★★½ (out of 4)

Disney’s 1989 animated film The Little Mermaid is credited with kicking off the studio’s fabled Renaissance period, paving the way for a number of animated classics released throughout the 1990s.

This makes it an obvious choice for a live action remake in the current IP-driven climate, considering that the studio has already given us “updated” versions of other Disney Renaissance hits like Aladdin, Beauty and the Beast, and The Lion King.

Directed by Rob Marshall (Chicago, Into the Woods, Mary Poppins Returns), The Little Mermaid is similar to these other remakes in that it basically follows the same beats as its animated predecessor, while being much longer and adding some mostly needless tweaks and updates to it.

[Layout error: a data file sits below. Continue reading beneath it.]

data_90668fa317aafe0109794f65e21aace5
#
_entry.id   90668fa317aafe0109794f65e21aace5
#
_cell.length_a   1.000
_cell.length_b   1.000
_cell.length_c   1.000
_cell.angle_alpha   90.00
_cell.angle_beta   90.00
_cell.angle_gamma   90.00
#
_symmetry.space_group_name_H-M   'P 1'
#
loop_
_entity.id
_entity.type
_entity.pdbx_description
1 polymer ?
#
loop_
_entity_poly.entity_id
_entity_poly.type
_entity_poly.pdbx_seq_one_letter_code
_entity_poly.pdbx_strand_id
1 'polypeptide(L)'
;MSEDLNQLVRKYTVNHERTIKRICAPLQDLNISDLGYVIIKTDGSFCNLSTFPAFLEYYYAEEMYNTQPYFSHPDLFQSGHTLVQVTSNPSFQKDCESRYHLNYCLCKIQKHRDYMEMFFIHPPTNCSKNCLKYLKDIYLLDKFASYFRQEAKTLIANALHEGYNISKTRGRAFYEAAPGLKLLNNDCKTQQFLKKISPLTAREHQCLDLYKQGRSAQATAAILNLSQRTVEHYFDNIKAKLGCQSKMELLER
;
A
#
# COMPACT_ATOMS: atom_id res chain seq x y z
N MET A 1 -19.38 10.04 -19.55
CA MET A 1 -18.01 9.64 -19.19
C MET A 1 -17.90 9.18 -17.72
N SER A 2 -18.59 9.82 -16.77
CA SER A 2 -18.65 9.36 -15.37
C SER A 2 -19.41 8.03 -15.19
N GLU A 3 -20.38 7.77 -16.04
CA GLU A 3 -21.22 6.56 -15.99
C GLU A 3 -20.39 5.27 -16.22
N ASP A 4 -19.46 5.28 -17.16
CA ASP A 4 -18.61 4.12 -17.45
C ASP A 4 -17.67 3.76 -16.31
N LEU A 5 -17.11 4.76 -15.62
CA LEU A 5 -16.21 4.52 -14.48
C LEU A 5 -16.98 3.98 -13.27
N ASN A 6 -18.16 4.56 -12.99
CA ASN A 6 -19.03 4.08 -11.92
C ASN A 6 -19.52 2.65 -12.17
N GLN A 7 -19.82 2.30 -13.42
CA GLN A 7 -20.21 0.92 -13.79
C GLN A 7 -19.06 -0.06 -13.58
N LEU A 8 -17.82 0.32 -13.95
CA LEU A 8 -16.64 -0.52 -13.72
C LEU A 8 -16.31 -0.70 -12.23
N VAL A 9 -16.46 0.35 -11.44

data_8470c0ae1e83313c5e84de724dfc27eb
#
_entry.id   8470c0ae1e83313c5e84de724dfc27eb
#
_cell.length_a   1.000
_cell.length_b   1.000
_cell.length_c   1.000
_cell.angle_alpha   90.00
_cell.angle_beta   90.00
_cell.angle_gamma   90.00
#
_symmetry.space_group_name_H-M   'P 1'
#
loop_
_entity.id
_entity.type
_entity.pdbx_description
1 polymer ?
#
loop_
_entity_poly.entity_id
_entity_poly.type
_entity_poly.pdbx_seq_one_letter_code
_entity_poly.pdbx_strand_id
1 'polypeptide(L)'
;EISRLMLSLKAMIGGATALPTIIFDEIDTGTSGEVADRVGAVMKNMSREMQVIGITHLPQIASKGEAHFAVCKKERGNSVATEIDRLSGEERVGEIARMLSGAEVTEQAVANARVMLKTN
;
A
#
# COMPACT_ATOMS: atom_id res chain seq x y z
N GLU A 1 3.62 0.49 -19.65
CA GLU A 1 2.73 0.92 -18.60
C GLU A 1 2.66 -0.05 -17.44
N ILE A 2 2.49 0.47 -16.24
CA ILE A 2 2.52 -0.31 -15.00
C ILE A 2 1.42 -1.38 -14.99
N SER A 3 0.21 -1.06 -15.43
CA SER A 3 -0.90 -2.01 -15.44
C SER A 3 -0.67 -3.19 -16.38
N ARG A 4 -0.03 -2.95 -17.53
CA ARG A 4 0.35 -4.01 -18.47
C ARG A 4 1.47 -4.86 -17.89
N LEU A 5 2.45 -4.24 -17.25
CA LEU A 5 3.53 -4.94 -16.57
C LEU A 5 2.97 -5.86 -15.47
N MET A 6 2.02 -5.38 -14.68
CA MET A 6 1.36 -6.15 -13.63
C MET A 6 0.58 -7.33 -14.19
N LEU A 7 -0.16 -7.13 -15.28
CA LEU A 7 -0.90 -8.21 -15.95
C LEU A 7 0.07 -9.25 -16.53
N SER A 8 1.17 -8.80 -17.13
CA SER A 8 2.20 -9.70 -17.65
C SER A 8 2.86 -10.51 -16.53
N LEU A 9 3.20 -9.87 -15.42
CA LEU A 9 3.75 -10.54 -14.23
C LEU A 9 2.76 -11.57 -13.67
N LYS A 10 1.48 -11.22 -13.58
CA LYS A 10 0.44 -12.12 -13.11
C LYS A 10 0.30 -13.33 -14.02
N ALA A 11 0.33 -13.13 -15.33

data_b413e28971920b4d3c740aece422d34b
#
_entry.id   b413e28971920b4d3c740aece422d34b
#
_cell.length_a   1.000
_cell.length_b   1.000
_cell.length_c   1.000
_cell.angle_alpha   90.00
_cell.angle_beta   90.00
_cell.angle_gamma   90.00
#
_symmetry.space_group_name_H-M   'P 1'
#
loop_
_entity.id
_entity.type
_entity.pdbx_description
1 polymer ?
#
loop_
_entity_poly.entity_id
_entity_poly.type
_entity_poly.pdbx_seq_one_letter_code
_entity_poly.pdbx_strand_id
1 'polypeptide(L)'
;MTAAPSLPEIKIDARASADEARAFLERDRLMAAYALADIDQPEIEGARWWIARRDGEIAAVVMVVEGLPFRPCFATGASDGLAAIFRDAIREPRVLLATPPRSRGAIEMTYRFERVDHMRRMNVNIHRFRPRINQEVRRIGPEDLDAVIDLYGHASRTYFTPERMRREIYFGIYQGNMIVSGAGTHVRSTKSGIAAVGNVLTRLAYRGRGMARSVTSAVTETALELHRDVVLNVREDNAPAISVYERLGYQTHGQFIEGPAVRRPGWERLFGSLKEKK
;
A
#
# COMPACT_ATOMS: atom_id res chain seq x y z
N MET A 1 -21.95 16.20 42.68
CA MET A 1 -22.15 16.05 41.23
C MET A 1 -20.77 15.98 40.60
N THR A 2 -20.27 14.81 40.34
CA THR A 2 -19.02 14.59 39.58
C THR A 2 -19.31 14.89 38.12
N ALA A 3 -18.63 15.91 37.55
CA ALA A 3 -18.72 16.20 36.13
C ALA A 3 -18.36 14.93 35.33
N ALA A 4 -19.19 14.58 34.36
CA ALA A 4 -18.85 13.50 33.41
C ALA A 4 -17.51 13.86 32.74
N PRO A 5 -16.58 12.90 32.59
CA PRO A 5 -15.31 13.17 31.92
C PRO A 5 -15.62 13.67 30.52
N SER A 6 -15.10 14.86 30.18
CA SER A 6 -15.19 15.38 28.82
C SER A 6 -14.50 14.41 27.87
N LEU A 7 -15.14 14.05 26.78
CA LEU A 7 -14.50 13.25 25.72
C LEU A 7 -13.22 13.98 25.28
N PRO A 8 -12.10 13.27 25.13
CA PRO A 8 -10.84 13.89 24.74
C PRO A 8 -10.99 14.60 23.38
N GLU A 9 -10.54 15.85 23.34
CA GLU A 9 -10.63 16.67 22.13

The result is a film that coasts by on enough nostalgia for the original that it will work for some, and it is enjoyable to watch in places, but I mostly found it overlong and uneven. In short, The Little Mermaid is not the worst of Disney’s live action remakes (last year’s direct-to-streaming live action Pinocchio was a more soulless affair), but the animated film still reigns supreme.

Halle Bailey takes over the role of Ariel, the mermaid who longs for the human world above the water, and her performance is one of the best things about the movie. She captures the essence of Ariel, whose obsession with humans puts her at odds with her father King Triton (Javier Bardem), who doesn’t approve of her longing to be on land. As the story goes, Ariel becomes even more enchanted by the surface world when she meets Prince Eric (Jonah Hauer-King), and she is given the chance to go there by Ursula (Melissa McCarthy), a sea witch who gives her legs in exchange for her voice, a bargain that will only last three days unless she can get true love’s kiss.